2

I'm trying to write a man page for a software, and would like to include some code snippets. I'm currently using the .RS and .RE macros as part of a custom-made .SAMPLE macro, but for some reason that doesn't work. Here is the man page:

.TH MYMANPAGE 1 

.de SAMPLE
.br
.RS
.nf
.nh
..
.de ESAMPLE
.hy
.fi
.RE
..

.SH TEST SECTION HEADING
This is a test section heading.
.TP
.B Test Paragraph Label
This is some test paragraph text. This is some test paragraph text. This
is some test paragraph text. This is some indented test code:
.SAMPLE
int main(void) {
   return 42;
}
.ESAMPLE
This is more text after the test code. This is more text after the test
code.

What ends up happening is that the text after .ESAMPLE is not indented as much as the paragraph text. Instead, it's lined up with the paragraph label. What would be the proper .[E]SAMPLE macro definitions to get them to play nice with .TP?

4

The .RE restores the default indentation level, not the current .TP indentation level. All you need to do is save and restore the actual indent in play when .RS is called. The fix below assumes you will not nest SAMPLEs inside SAMPLEs:

.de SAMPLE
.br
.nr saveIN \\n(.i   \" double the backslash when defining a macro
.RS
.nf
.nh
..
.de ESAMPLE
.hy
.fi
.RE
.in \\n[saveIN]u    \" 'u' means 'units': do not scale this number 
..

$ man ./i
[...]
Test Paragraph Label
  This  is  some  test paragraph text. This is some test paragraph
  text. This is some test paragraph text. This  is  some  indented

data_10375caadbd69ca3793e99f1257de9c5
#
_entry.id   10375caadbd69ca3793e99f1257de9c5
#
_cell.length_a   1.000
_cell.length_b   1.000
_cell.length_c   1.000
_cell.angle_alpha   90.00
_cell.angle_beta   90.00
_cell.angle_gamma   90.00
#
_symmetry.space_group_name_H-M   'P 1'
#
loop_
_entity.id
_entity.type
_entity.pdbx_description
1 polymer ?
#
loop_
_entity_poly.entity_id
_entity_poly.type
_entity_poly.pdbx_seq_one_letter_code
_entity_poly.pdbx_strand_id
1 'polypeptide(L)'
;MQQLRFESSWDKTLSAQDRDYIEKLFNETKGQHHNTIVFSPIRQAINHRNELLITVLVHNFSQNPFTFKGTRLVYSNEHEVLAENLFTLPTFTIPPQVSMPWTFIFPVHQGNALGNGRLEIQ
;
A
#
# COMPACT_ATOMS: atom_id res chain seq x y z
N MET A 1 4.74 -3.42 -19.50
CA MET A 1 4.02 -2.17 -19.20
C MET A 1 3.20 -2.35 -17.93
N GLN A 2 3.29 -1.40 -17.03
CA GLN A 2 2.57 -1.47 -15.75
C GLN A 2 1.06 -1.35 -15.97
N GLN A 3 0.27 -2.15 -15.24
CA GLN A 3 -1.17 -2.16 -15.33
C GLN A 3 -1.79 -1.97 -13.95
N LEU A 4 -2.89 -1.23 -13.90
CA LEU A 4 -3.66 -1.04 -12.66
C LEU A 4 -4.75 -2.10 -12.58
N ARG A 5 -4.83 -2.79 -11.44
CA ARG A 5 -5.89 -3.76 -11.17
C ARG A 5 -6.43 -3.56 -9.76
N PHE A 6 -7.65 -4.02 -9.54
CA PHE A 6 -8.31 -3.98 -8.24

test code:
  int main(void) {
     return 42;
  }
  This  is  more text after the test code. This is more text after
  the test code.
  • Thanks for the answer. I have two questions: 1. Why do you need \\n and not \n? In groff manuals I see e.g. \n(xx used instead. 2. What's the 'u' for in '\\n[saveIN]u'? I couldn't find any documentation on 'retrieving' register values that explained the 'u'. Thanks – Meta Oct 17 '13 at 15:28
  • Ahh OK, got my answer to 1. from here: lists.gnu.org/archive/html/groff/2010-05/msg00043.html Still looking for number 2. – Meta Oct 17 '13 at 15:32
  • 2
    Using .in 5 means "indent 5 ems" because .in defaults to scaling all numbers as ems. (See "man 7 groff".) The \n(.i register returns the indent in "units", not "ems", and that's the value we saved. So when we need to restore its value as an argument to .in we must append u to the number or else the value will be scaled up by .in to ems (and be huge). – Ian D. Allen Oct 18 '13 at 20:54

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